Steroid-refractory ICI-pneumonitis is a fatal clinical phenomenon, and its incidence is poorly understood.10 11 A recent abstract by Beattie et al estimated that 0.5% of all patients with irAEs received additional immunosuppression.12 In our study, we estimate the incidence of steroid-refractory ICI-pneumonitis among patients referred for multidisciplinary care, at a surprisingly high 18.5%. Prior studies have described the radiographic features of steroid-refractory ICI-pneumonitis in individual patient cases,13 and we provide the largest experience to date, of 12 patients. Our study is the first to demonstrate that IVIG may be used successfully to treat steroid-refractory ICI-pneumonitis in multiple patients; with only one prior study in which a single case of steroid-refractory ICI-pneumonitis demonstrated improvement with IVIG.11
Importantly, our study is the first to objectively quantify the clinical outcomes of treatment of steroid-refractory ICI-pneumonitis, by assessing patient level-of-care and oxygen supplementation preimmunosuppressive and postimmunosuppressive treatment. Wiertz et al recently depicted clinical improvements in steroid-refractory hypersensitivity pneumonitis after cyclophosphamide therapy, using pulmonary function test metrics (forced vital capacity).32 More recently, a randomized control trial comparing normobaric versus hyperbaric oxygen therapy for COVID-19 utilized oxygen supplementation levels as metric of clinical improvement.33 Building on this experience, our analysis demonstrates that patients treated with IVIG alone had improved oxygenation. This was aligned with an overall improvement in level-of-care, ICI-pneumonitis grade, and fewer deaths from steroid-refractory ICI-pneumonitis in these patients.
While our study has several strengths, there were also important limitations. First, the retrospective nature of this study may limit its generalizability to other centers and clinical situations. Second, there is no standard definition for steroid-refractory ICI-pneumonitis, therefore, our study may have included patients whose ICI-pneumonitis was either steroid-dependent or steroid-resistant. This highlights the need to elucidate clearer definitions for these terms. Our estimate of the incidence of steroid-refractory ICI-pneumonitis is derived from those referred for multidisciplinary care, who likely represent more complex cases of ICI-pneumonitis, and thus may be an overestimation of the true incidence of this phenomenon. Improvement in steroid-refractory ICI-pneumonitis was assessed clinically, and in some cases, without imaging, therefore, some patients did not have CT imaging after receiving steroid therapy. Importantly, the conclusions of this study are limited by small patient numbers and the clinical status of patients at the time of immunosuppressive treatment. That is, patients treated with IVIG may have had less severe steroid-refractory ICI-pneumonitis at baseline (having less need for invasive oxygen supplementation), which may have contributed to the overall improved clinical findings for this group. Finally, since there are multiple guideline-based treatment options for this phenomenon, there was a lack of an established paradigm for patients being treated with either IVIG, infliximab, or the combination. This limits our ability to identify an immunosuppressive treatment that is truly preferable. The poorer outcomes faced by those who received infliximab (either as monotherapy or combination) may thus be due to confounding by indication and reflect timing of therapy or severity of steroid-refractory ICI-pneumonitis rather than a lack of efficacy of infliximab itself. We attempt to address some of these limitations by assessing the functional impact of ICI-pneumonitis through evaluation of oxygen requirement and level-of-care across all cases. A prospective trial is currently underway in order to evaluate these therapies for steroid-refractory ICI-pneumonitis (NCT04438382).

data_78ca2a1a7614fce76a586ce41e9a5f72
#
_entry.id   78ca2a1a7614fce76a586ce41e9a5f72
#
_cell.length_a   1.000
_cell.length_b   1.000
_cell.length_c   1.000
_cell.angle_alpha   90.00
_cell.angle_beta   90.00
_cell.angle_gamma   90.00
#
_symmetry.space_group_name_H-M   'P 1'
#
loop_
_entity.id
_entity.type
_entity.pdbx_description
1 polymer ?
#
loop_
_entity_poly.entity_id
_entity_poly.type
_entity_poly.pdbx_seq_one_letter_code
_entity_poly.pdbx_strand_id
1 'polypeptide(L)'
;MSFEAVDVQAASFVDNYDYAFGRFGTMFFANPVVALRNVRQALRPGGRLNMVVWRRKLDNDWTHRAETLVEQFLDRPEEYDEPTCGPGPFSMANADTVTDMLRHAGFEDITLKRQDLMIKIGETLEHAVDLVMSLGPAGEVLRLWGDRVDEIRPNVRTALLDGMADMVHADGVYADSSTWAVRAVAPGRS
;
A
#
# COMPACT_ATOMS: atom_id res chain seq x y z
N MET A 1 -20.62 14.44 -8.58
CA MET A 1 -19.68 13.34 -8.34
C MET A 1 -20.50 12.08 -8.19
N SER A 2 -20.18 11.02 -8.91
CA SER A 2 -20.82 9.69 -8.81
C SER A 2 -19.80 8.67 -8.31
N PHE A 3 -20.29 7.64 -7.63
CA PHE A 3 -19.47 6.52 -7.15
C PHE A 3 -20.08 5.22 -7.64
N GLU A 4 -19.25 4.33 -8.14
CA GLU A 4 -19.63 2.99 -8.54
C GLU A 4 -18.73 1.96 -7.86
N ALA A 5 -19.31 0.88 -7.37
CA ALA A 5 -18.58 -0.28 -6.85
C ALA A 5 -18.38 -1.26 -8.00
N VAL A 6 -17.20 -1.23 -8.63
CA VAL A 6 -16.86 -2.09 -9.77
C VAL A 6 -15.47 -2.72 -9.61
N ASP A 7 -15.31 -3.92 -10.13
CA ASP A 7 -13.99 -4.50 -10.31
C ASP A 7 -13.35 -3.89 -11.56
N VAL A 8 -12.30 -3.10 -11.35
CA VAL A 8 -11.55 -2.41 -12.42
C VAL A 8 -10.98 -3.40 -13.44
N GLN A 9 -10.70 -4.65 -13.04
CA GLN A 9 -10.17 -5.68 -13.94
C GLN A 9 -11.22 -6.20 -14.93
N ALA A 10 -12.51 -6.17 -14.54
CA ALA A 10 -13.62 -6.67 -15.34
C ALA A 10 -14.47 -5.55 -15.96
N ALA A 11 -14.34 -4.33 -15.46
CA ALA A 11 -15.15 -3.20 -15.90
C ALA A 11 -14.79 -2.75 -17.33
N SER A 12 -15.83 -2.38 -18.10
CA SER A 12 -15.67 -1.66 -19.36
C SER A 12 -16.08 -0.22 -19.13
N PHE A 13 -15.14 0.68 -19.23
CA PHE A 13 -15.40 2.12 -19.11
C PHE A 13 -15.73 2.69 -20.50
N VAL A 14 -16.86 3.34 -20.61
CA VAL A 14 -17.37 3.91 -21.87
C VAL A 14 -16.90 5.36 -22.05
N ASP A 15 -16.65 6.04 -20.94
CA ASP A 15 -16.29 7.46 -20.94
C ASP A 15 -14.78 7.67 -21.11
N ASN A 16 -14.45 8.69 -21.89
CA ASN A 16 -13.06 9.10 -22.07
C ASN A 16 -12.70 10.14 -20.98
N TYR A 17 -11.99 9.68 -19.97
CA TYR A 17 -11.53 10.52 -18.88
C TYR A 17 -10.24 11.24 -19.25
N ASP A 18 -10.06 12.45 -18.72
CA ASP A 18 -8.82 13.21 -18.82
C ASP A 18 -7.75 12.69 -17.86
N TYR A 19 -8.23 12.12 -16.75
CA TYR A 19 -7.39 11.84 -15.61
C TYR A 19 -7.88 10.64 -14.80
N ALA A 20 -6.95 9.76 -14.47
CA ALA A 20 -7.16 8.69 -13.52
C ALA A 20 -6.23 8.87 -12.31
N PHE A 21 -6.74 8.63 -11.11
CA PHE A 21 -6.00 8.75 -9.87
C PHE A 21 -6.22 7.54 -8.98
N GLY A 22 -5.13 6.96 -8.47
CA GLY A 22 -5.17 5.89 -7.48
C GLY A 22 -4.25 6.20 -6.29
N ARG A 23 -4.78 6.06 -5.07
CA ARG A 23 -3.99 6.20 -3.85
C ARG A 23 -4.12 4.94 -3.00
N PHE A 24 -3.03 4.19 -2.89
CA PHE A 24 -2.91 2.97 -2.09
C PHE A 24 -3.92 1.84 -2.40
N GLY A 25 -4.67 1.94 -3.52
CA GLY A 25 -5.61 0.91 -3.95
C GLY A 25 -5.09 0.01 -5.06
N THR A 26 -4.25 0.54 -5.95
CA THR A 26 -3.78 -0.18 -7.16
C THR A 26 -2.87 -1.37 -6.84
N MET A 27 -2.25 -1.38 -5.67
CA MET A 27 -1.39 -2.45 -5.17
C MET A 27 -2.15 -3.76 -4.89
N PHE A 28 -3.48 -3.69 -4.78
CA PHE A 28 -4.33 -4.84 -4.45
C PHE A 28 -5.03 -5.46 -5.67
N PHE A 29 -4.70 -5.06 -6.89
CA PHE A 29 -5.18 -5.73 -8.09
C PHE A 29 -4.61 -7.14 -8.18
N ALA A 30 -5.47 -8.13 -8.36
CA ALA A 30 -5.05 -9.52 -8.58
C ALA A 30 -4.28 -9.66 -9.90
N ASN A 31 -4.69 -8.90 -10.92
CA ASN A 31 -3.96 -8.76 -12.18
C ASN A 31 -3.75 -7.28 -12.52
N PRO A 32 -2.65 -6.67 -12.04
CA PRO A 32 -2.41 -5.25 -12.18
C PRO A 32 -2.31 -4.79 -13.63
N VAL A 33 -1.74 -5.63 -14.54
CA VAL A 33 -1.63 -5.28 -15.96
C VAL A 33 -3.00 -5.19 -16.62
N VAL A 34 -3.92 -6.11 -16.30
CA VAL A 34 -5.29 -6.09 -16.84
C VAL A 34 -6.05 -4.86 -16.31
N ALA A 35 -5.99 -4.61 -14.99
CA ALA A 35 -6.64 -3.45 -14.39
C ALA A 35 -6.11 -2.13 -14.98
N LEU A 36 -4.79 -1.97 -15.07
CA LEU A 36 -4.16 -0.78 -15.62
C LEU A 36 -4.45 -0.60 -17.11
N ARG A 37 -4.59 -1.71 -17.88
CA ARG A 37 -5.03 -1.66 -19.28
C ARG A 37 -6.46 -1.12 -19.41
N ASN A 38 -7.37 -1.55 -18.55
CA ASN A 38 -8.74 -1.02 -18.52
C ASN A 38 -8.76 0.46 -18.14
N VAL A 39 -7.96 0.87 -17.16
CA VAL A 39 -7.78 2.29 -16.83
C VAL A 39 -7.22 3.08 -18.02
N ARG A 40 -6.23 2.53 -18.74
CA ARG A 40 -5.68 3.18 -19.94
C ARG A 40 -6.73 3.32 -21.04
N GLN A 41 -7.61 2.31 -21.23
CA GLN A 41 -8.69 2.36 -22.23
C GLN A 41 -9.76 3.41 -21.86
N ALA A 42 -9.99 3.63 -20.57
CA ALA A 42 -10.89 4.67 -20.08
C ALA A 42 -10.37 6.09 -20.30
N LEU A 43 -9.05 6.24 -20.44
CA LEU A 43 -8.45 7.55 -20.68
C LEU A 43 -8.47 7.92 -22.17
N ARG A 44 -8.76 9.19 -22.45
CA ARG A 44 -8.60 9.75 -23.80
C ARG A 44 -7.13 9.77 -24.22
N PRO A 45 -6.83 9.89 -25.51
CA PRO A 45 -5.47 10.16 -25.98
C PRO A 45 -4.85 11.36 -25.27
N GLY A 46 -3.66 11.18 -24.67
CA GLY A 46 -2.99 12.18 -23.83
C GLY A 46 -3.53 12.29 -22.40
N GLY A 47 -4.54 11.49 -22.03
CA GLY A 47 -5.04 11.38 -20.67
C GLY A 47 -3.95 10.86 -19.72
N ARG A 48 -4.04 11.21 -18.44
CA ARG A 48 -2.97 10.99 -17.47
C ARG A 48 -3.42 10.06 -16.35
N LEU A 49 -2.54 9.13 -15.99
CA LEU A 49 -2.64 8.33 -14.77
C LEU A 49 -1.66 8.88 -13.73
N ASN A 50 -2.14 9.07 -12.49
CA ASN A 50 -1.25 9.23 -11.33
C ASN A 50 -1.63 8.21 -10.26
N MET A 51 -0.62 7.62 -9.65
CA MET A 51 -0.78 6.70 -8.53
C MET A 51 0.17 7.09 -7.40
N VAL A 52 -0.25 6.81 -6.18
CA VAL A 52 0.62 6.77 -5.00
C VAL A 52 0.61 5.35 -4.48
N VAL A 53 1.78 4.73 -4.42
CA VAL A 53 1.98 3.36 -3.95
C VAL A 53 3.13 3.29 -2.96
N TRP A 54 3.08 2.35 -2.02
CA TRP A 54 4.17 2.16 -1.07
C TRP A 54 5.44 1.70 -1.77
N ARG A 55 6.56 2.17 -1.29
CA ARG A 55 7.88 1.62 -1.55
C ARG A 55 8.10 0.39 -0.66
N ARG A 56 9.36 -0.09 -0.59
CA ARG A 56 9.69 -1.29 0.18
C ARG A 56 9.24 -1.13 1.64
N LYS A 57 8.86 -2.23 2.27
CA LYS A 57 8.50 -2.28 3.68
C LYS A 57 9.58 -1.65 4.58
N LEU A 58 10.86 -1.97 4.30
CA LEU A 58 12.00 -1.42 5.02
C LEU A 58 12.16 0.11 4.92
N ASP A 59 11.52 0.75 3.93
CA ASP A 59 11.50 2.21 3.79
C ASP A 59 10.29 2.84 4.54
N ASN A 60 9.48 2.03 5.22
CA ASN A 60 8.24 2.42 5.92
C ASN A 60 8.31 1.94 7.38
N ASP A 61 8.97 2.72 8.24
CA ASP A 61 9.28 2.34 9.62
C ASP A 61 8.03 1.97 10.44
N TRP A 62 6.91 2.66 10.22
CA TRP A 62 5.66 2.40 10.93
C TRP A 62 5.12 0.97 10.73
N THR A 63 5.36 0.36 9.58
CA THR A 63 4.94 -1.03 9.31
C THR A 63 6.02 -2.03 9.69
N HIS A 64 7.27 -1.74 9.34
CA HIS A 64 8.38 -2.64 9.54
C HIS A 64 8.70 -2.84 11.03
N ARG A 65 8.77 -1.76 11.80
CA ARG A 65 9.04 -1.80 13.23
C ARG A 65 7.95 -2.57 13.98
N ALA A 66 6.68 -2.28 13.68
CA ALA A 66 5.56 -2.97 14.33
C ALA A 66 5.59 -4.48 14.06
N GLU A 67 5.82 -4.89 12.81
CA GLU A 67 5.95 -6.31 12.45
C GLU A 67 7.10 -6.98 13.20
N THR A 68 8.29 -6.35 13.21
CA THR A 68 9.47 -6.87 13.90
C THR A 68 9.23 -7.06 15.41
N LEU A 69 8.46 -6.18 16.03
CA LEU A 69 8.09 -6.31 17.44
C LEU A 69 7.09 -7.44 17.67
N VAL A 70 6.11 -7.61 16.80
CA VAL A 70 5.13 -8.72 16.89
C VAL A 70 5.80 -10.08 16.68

In conclusion, we report the incidence, clinical, radiologic features, management and outcomes of a cohort of patients with steroid-refractory ICI-pneumonitis. Steroid-refractory cases occurred in 18.5% among patients diagnosed with ICI-pneumonitis referred to a multidisciplinary team. The development of steroid-refractory ICI-pneumonitis occurred early in patients’ treatment course and demonstrated radiologic patterns of bilateral DAD. Importantly, patients treated with IVIG both demonstrated improvement in their oxygen requirements and level-of-care and also had reduced fatalities from steroid-refractory ICI-pneumonitis, while those treated with an infliximab-containing regimen had poorer outcomes. Prospective data from clinical trials in this area are needed to identify the optimum immunosuppressive approach for steroid-refractory ICI-pneumonitis.
Data availability statement
The data that support the findings of this study are available from the corresponding author upon reasonable request.
Patient consent for publication
Collection of clinical, radiographic, and pathological data was approved by the local IRB at Johns Hopkins Hospital.
Twitter @AanikaBalaji, @DrJNaidoo
AB and MH contributed equally.
KS and JN contributed equally.
Correction notice This article has been corrected since it was first published online. The dosage unit g/kg has been amended to mg/kg for infliximab.
Contributors AB, MH, CTL, JF, KM, JRB, PMF, CH, LZ, VL, PBI, SKD, KS, JN: identification, analysis, and interpretation of patient data. CTL: radiological data analysis and interpretation. AB, MH, JN, KS: study design, conceptualization, and manuscript writing. All authors read and approved the final manuscript.
Funding The authors have not declared a specific grant for this research from any funding agency in the public, commercial or not-for-profit sectors.
Competing interests None declared.
Provenance and peer review Not commissioned; externally peer reviewed.